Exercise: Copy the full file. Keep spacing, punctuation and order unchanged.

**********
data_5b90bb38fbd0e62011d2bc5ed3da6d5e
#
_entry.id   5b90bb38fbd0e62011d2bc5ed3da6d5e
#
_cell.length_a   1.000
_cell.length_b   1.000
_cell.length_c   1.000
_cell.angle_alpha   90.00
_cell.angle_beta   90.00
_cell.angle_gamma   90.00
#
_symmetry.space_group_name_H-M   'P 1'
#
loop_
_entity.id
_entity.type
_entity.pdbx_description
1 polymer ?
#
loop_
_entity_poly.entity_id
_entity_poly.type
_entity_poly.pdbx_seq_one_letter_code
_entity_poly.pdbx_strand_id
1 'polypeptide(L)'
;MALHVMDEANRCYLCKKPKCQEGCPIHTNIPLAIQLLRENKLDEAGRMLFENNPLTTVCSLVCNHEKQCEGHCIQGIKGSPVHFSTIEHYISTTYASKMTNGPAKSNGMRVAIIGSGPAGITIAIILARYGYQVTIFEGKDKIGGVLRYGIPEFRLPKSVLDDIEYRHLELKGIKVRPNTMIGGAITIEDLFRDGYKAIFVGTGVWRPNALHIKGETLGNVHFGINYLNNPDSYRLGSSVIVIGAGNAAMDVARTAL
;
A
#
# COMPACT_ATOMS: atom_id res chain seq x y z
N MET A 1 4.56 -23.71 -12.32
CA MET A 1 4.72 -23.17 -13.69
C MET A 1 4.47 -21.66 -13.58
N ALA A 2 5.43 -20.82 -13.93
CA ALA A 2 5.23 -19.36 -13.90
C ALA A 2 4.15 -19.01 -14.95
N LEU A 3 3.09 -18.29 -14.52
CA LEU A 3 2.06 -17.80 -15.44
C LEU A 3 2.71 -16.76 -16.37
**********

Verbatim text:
data_5b90bb38fbd0e62011d2bc5ed3da6d5e
#
_entry.id   5b90bb38fbd0e62011d2bc5ed3da6d5e
#
_cell.length_a   1.000
_cell.length_b   1.000
_cell.length_c   1.000
_cell.angle_alpha   90.00
_cell.angle_beta   90.00
_cell.angle_gamma   90.00
#
_symmetry.space_group_name_H-M   'P 1'
#
loop_
_entity.id
_entity.type
_entity.pdbx_description
1 polymer ?
#
loop_
_entity_poly.entity_id
_entity_poly.type
_entity_poly.pdbx_seq_one_letter_code
_entity_poly.pdbx_strand_id
1 'polypeptide(L)'
;MALHVMDEANRCYLCKKPKCQEGCPIHTNIPLAIQLLRENKLDEAGRMLFENNPLTTVCSLVCNHEKQCEGHCIQGIKGSPVHFSTIEHYISTTYASKMTNGPAKSNGMRVAIIGSGPAGITIAIILARYGYQVTIFEGKDKIGGVLRYGIPEFRLPKSVLDDIEYRHLELKGIKVRPNTMIGGAITIEDLFRDGYKAIFVGTGVWRPNALHIKGETLGNVHFGINYLNNPDSYRLGSSVIVIGAGNAAMDVARTAL
;
A
#
# COMPACT_ATOMS: atom_id res chain seq x y z
N MET A 1 4.56 -23.71 -12.32
CA MET A 1 4.72 -23.17 -13.69
C MET A 1 4.47 -21.66 -13.58
N ALA A 2 5.43 -20.82 -13.93
CA ALA A 2 5.23 -19.36 -13.90
C ALA A 2 4.15 -19.01 -14.95
N LEU A 3 3.09 -18.29 -14.52
CA LEU A 3 2.06 -17.80 -15.44
C LEU A 3 2.71 -16.76 -16.37